A company reports mediocre earnings but the stock soars. Another drastically disappoints Wall Street but impact on shares is muted. Things can be more than a little confusing during earnings season, and a variety of factors come into play. Clearly, one piece of the puzzle is that investors give some CEOs more leeway, while others find they can’t get credit even when they improve results.
Just how much a CEO matters remains a matter of debate. Some studies have found a significant impact, especially in fast-growing industries with large amounts of R&D spending. Another study by professors from the University of Georgia and Pennsylvania State University looked at 60 years of data and found CEOs have had a steadily increasing influence over company performance.
In the technology industry, some CEOs are most definitely in – investors have faith even when a quarter’s results may be less than stellar. Meg Whitman at Hewlett Packard (HPQ) has been seen as a savior, and Microsoft’s (MSFT) new CEO, Satya Nadella, is clearly in a honeymoon period. But Dick Costolo at Twitter (TWTR) gets no credit for rapidly rising revenue, as investors fret about whether he can reignite user growth.
Others are on the outs with investors and also get no benefit of the doubt – think Steve Ballmer in his last few years at Microsoft. Ginni Rometty may be in a similar bind at IBM (IBM), and some have doubts about Apple's (AAPL) Tim Cook. Others may ride in on a cloud of pixie dust for years only to lose their aura through missteps or declining performance. Even Jeff Bezos, the genius founder of Amazon.com (AMZN), may be fading from star CEO to a leader more under pressure to deliver results.
There’s no one absolute way to determine whether a given CEO is seen as hot or not on Wall Street. One proxy, admittedly inexact, is looking at a company’s stock market valuation over time compared to that of other companies in the same sector. When investors are hot for a CEO, that company’s valuation tends to climb relative to peers. It’s not a perfect measure – relative valuation changes can, of course, occur for a variety of reasons.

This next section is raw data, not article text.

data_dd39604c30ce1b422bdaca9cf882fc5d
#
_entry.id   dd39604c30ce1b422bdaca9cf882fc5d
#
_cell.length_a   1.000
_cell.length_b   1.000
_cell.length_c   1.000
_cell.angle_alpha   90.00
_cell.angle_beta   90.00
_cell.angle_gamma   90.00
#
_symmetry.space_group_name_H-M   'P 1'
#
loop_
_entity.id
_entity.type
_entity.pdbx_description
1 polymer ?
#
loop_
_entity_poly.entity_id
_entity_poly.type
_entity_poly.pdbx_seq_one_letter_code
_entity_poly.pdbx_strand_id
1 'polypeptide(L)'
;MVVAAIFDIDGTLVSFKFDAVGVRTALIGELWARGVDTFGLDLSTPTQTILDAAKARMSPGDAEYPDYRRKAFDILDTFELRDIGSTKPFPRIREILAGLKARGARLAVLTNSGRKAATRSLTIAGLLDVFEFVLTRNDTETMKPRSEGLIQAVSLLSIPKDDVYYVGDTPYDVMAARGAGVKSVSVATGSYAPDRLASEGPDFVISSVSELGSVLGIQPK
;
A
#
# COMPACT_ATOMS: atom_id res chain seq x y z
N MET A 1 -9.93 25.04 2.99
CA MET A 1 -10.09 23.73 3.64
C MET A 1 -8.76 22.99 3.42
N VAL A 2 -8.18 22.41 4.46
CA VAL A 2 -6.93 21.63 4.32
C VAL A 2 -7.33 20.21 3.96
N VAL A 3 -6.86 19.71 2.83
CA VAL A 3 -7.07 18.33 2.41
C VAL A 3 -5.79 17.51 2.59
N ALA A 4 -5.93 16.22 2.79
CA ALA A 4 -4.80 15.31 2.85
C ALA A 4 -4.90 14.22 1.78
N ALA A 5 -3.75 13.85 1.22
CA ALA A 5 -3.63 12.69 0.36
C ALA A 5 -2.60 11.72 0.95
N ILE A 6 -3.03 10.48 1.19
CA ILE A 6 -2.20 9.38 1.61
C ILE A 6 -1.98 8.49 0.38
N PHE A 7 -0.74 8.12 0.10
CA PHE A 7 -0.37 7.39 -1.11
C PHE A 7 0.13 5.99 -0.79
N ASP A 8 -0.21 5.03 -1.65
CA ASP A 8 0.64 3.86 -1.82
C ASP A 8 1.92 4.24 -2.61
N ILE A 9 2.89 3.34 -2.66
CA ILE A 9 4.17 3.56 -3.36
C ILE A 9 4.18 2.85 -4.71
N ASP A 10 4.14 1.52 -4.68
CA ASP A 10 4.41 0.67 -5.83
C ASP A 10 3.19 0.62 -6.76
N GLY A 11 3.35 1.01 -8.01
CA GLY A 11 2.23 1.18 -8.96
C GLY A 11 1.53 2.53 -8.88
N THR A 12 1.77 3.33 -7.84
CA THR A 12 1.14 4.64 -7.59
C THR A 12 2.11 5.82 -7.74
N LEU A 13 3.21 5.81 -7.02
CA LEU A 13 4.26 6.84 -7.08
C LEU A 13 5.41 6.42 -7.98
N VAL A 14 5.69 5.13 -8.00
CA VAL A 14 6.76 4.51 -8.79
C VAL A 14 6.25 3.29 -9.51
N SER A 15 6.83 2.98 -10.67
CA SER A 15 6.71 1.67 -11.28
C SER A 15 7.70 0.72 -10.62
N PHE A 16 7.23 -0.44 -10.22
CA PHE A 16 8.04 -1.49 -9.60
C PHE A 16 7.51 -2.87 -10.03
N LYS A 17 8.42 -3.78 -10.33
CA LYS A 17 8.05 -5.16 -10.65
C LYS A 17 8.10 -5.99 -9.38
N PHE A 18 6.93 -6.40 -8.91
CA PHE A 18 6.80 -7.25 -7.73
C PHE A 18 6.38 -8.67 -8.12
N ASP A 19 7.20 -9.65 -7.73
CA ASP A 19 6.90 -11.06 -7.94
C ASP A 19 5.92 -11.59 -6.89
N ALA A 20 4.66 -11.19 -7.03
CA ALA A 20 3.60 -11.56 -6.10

In the charts that follow, each company is measured by either its price-to-earnings ratio or – in the case of those without regular profits – price-to-sales ratio. The vertical red line signifies a CEO change. The horizontal trend line in the chart shows how the valuation ratio has changed recently relative to the ratio of the company’s sector. A trend line moving up shows the market increasing its view of the company’s value relative to peers. A downward slope shows a company falling out of favor. All data and peer groups are from FactSet.
Let's start with Twitter's Dick Costolo, who took over as CEO about two years before the company went public. The former Google exec was seen as someone who could focus on Twitter's efforts to monetize the service's quirky mix of short messages posted by tens of millions of users. But, more recently, the important concern for investors has been just how large the service can become by attracting hundreds of millions more users, becoming more like "the next Facebook (FB)." And that does not play as much to Costolo's strengths. Following Tuesday's earnings release, which beat consensus expectations on both the top and bottom lines, Twitter shares are hitting new lows in Wednesday trade as investors digest worrisome user-growth numbers.